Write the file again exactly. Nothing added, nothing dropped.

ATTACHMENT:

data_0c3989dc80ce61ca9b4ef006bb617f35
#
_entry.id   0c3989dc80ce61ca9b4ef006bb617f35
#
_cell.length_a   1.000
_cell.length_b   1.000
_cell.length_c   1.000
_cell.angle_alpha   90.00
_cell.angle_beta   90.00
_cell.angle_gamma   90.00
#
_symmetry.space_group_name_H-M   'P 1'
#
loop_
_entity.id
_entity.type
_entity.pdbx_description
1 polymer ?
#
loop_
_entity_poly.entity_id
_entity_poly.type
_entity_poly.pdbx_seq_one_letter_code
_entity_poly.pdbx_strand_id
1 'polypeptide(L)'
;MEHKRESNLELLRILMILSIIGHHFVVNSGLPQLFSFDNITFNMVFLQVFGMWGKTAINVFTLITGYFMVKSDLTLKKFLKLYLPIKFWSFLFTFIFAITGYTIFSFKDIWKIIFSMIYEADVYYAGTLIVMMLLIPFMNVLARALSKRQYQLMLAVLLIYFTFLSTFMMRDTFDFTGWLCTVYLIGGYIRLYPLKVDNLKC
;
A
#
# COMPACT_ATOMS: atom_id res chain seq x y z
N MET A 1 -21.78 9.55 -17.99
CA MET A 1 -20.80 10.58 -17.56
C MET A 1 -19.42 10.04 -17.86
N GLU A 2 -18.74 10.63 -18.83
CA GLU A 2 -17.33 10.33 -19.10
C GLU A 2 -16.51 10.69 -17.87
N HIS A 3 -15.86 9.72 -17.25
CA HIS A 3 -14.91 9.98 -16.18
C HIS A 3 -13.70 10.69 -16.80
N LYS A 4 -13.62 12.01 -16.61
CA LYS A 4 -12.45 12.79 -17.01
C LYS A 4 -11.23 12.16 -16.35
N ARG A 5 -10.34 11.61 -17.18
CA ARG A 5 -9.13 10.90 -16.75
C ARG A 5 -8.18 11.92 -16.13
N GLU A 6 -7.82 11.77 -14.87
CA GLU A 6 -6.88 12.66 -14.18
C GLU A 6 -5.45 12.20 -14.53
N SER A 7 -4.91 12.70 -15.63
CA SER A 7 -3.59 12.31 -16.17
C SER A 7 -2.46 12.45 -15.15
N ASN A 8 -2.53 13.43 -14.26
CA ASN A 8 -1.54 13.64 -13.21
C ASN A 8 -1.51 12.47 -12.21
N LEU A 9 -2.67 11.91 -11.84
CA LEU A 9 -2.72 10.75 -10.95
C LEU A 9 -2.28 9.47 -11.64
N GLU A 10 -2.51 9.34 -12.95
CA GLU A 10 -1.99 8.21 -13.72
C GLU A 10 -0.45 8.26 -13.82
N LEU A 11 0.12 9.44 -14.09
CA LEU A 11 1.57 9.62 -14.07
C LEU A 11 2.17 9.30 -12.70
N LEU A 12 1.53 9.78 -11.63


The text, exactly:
data_0c3989dc80ce61ca9b4ef006bb617f35
#
_entry.id   0c3989dc80ce61ca9b4ef006bb617f35
#
_cell.length_a   1.000
_cell.length_b   1.000
_cell.length_c   1.000
_cell.angle_alpha   90.00
_cell.angle_beta   90.00
_cell.angle_gamma   90.00
#
_symmetry.space_group_name_H-M   'P 1'
#
loop_
_entity.id
_entity.type
_entity.pdbx_description
1 polymer ?
#
loop_
_entity_poly.entity_id
_entity_poly.type
_entity_poly.pdbx_seq_one_letter_code
_entity_poly.pdbx_strand_id
1 'polypeptide(L)'
;MEHKRESNLELLRILMILSIIGHHFVVNSGLPQLFSFDNITFNMVFLQVFGMWGKTAINVFTLITGYFMVKSDLTLKKFLKLYLPIKFWSFLFTFIFAITGYTIFSFKDIWKIIFSMIYEADVYYAGTLIVMMLLIPFMNVLARALSKRQYQLMLAVLLIYFTFLSTFMMRDTFDFTGWLCTVYLIGGYIRLYPLKVDNLKC
;
A
#
# COMPACT_ATOMS: atom_id res chain seq x y z
N MET A 1 -21.78 9.55 -17.99
CA MET A 1 -20.80 10.58 -17.56
C MET A 1 -19.42 10.04 -17.86
N GLU A 2 -18.74 10.63 -18.83
CA GLU A 2 -17.33 10.33 -19.10
C GLU A 2 -16.51 10.69 -17.87
N HIS A 3 -15.86 9.72 -17.25
CA HIS A 3 -14.91 9.98 -16.18
C HIS A 3 -13.70 10.69 -16.80
N LYS A 4 -13.62 12.01 -16.61
CA LYS A 4 -12.45 12.79 -17.01
C LYS A 4 -11.23 12.16 -16.35
N ARG A 5 -10.34 11.61 -17.18
CA ARG A 5 -9.13 10.90 -16.75
C ARG A 5 -8.18 11.92 -16.13
N GLU A 6 -7.82 11.77 -14.87
CA GLU A 6 -6.88 12.66 -14.18
C GLU A 6 -5.45 12.20 -14.53
N SER A 7 -4.91 12.70 -15.63
CA SER A 7 -3.59 12.31 -16.17
C SER A 7 -2.46 12.45 -15.15
N ASN A 8 -2.53 13.43 -14.26
CA ASN A 8 -1.54 13.64 -13.21
C ASN A 8 -1.51 12.47 -12.21
N LEU A 9 -2.67 11.91 -11.84
CA LEU A 9 -2.72 10.75 -10.95
C LEU A 9 -2.28 9.47 -11.64
N GLU A 10 -2.51 9.34 -12.95
CA GLU A 10 -1.99 8.21 -13.72
C GLU A 10 -0.45 8.26 -13.82
N LEU A 11 0.12 9.44 -14.09
CA LEU A 11 1.57 9.62 -14.07
C LEU A 11 2.17 9.30 -12.70
N LEU A 12 1.53 9.78 -11.63